Three days to go and you have a major paper due. It’s not that you have ignored the task, but rather, you have not had the time to organize the content, primarily due to writer’s block. This issue is likely a result of sleepless nights, too much caffeine and the high stress you are attempting to cope with. The pending deadlines, collaborative project (with a group member who appears to be completely uninterested) and the plethora of demands at university have become overwhelming.
Stress and anxiety are a part of everyday life. In 2013, 23 per cent (6.6 million) of Canadians over the age of 15 stated that most days were either “quite a bit” or “extremely stressful,”according to Statistics Canada. While some stress is normal, chronic stress can lead to negative health consequences, including headaches, skin rashes, irritability and loss of sleep. If left unchecked, stress can lead to serious health issues.
The Anxiety and Depression Association of America (2015) state that stress is a response to a threat in a situation, and anxiety is the reaction to the stress. Stress is predominantly triggered by either positive or negative change. The typical person may feel anxious over an issue at work, or before presentations or tests at school. Not all stress is bad; it can be life-saving. We see this in the fight-or-flight responses present in all mammals including humans; either fight the threat or flee to safety.
Resist the urge to flee with the following strategies. Some are simple strategies that can be done in the moment with beneficial results, while others may take time to see real change.
What’s a person to do?
1) Breathing exercises. Deep belly breathing increases oxygen levels. It helps slow the heart rate and balances the sympathetic nervous system.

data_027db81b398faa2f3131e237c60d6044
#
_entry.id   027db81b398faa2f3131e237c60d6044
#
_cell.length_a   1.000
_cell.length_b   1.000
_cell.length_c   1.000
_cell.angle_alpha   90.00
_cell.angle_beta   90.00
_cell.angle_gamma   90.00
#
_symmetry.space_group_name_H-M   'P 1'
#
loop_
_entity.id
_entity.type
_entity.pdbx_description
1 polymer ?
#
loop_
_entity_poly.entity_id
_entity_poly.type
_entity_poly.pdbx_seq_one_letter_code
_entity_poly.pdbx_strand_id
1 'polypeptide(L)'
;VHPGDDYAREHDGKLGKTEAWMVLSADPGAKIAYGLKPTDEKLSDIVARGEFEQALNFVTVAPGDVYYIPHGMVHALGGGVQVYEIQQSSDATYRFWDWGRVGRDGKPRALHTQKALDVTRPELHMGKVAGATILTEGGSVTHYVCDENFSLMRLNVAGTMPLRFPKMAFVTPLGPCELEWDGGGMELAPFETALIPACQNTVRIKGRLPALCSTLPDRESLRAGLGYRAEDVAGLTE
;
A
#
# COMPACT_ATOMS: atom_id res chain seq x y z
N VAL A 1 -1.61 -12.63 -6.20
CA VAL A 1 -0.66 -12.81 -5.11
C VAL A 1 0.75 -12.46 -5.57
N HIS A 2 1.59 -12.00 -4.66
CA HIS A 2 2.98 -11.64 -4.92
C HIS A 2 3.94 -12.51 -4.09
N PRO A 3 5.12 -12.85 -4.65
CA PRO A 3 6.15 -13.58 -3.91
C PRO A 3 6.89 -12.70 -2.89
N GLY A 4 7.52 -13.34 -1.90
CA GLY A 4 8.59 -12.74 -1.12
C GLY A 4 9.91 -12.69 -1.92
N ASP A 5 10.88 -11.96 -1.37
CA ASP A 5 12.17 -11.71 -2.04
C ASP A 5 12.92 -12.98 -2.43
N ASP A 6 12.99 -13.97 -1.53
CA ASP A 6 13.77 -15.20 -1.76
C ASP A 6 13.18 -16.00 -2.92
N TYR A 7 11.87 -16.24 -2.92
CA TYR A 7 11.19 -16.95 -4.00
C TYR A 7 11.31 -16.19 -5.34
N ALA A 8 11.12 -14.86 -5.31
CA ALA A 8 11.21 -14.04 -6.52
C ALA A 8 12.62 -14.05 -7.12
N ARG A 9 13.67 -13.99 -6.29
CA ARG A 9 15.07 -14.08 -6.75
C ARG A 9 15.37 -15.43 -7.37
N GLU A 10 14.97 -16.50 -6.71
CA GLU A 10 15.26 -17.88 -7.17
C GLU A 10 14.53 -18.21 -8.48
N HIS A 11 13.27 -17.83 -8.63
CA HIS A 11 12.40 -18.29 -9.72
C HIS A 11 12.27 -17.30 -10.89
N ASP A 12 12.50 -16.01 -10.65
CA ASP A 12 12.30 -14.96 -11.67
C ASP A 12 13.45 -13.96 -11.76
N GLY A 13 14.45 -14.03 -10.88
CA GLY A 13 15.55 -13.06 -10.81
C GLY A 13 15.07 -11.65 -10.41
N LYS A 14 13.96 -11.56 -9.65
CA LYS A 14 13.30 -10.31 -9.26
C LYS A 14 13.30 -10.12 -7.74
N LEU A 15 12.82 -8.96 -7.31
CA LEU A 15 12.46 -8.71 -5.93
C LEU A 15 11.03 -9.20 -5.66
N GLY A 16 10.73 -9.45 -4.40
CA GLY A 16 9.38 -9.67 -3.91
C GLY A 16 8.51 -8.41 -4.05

2) Eat well. Do,’t skip any meals, even if you’re busy. Be sure to keep healthy snacks on hand.
3) Yoga. Yoga promotes relaxation, tension relief and restfulness.
4) Laugh. It is said that laughter is the best medicine. Humour works fast and balances the mind and body. Find a funny online video to relieve some stress.
5) Meditation. Meditation clears the massive amounts of information that builds up over the day. Several types of meditation can be utilized including guided meditation (visualizing a calming place) and mantra meditation (repeating a calming word).
6) Natural health supplements. Among many beneficial supplements is L-theanine, an amino acid found in green tea. It can increase alpha-brain wave activity creating a state of mental calm. Theanine helps promote temporary relaxation without drowsiness, improves learning performance, concentration, and focus.
7) Learn what triggers your stress. Keep a journal when you are feeling stressed or anxious. Look for a pattern. Is it work, family, school? Once you have found a pattern you can take necessary steps to change it.
8) Obtain adequate rest. Most people know sleep is important for physical health. It promotes healing and repair, but people often forget sleep is essential for mental health as well. Keep a routine as to what time you go to bed and what time you rise in the morning.
9) Eliminate caffeine. Caffeine is a stimulant. It affects hormones and can raise anxiety and stress levels. Use caffeine free herbal teas. If you really need that cup of Joe, drink it before noon.
10) Accept that you cannot control everything. Put stress into perspective, and ask if it is worth getting worked up over a situation. Is it serious, or a temporary inconvenience? When appropriate, try to let it go. Accept there may be nothing you can do.
Do not forget about the importance of social support. Connect with others – including your professors or TA’s. Remember, while there are certain things in life that will be stressful, there are steps you can take to manage your response. Breaking up with stress may be the wisest move you can make.
***Michele Sevier is the Director of Education for Nutrition House Canada